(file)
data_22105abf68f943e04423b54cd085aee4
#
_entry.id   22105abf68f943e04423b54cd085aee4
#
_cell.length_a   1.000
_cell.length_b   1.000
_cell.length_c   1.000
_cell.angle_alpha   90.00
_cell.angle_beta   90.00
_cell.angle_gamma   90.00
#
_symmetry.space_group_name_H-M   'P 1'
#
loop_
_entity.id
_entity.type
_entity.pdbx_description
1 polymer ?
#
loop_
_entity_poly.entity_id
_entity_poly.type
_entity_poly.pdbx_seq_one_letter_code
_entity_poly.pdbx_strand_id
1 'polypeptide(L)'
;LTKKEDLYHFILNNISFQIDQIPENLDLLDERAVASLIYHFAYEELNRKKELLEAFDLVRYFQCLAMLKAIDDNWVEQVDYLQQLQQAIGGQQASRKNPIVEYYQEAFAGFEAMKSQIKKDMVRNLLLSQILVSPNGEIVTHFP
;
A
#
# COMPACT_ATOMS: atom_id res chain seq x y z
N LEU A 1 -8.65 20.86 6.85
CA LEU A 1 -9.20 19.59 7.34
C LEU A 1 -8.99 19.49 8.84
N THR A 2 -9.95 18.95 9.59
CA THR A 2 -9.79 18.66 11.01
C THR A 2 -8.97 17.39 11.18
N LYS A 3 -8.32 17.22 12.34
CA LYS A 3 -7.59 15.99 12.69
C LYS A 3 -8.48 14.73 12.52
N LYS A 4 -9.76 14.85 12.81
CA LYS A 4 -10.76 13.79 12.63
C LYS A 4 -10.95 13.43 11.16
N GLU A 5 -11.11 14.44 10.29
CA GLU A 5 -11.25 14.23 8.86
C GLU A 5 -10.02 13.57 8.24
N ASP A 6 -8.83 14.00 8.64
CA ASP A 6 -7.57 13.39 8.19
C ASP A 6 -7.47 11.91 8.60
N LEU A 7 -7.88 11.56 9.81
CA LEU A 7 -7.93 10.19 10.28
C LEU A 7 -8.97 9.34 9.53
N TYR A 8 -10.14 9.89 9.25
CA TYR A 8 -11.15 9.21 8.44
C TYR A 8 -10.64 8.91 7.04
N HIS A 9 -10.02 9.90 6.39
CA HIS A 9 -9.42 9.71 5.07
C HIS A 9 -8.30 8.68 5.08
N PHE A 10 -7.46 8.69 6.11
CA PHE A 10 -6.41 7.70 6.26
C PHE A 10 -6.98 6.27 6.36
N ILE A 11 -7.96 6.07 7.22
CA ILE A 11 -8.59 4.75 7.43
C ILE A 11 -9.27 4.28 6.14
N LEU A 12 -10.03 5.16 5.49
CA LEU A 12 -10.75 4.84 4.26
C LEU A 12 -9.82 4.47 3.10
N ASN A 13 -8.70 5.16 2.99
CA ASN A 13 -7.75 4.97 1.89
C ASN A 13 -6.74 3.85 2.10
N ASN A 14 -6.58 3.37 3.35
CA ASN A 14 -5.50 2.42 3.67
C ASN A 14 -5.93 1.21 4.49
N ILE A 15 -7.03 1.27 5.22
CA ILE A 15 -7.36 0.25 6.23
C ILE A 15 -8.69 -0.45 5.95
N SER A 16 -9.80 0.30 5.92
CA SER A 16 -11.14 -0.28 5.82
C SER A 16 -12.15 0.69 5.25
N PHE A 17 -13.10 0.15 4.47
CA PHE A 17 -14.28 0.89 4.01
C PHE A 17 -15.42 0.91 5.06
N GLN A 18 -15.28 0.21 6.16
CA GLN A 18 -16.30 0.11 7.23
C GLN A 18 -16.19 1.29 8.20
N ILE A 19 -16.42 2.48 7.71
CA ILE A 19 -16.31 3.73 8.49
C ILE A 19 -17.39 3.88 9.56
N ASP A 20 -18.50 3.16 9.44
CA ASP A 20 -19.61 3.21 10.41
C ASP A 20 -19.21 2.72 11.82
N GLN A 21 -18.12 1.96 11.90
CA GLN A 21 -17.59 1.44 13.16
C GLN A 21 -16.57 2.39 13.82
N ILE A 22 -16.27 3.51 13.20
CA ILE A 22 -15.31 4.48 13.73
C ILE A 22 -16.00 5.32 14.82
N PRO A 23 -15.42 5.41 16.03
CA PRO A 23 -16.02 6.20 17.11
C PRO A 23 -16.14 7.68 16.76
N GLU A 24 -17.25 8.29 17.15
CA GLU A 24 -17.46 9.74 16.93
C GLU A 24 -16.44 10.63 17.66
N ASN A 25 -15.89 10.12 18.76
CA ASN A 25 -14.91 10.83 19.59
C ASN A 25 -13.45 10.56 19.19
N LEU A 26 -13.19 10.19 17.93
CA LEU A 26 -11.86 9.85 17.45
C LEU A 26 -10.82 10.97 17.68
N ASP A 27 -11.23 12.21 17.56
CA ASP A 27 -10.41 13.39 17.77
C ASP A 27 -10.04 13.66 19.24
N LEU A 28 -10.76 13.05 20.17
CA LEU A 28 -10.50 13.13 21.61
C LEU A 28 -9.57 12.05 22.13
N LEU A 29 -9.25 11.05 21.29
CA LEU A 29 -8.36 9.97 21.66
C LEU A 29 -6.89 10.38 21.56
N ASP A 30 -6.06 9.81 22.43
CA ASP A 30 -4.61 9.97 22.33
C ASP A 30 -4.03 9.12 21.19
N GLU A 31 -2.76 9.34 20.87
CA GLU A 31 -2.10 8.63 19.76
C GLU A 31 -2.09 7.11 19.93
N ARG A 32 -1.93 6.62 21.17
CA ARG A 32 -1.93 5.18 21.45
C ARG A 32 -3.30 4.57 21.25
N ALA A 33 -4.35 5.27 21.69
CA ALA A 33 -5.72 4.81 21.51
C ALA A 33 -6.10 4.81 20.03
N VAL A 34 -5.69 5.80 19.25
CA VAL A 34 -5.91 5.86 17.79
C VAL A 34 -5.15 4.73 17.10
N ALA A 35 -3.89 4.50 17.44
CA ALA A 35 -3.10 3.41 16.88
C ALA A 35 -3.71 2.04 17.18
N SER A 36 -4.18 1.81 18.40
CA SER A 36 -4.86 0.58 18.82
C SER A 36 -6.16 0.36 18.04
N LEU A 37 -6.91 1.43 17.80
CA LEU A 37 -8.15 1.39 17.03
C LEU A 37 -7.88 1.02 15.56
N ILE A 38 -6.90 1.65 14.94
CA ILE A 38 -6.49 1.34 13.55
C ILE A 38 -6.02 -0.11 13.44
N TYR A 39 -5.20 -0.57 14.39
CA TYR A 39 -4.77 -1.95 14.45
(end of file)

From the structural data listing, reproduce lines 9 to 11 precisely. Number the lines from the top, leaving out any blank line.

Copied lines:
_cell.angle_beta   90.00
_cell.angle_gamma   90.00
#